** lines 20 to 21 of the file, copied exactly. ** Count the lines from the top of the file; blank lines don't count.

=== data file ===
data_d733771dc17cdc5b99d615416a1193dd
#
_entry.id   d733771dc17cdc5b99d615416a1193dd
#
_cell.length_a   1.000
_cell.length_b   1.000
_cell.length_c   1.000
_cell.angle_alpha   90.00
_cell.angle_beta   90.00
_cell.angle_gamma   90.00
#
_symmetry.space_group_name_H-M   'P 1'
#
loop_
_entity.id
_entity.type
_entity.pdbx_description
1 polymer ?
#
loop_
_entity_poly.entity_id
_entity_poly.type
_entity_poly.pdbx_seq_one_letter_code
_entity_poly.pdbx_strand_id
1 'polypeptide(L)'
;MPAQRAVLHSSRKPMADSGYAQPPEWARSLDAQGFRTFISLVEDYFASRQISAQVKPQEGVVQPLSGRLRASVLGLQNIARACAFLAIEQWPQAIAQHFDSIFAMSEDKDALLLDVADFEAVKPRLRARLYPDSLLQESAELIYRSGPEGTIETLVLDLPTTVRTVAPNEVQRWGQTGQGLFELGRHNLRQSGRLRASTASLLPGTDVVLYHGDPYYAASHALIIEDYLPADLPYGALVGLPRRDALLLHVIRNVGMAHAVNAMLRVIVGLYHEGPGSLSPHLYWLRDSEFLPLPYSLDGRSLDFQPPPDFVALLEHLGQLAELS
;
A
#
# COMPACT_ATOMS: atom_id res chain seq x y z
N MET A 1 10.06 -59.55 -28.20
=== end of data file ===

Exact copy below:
loop_
_entity_poly.entity_id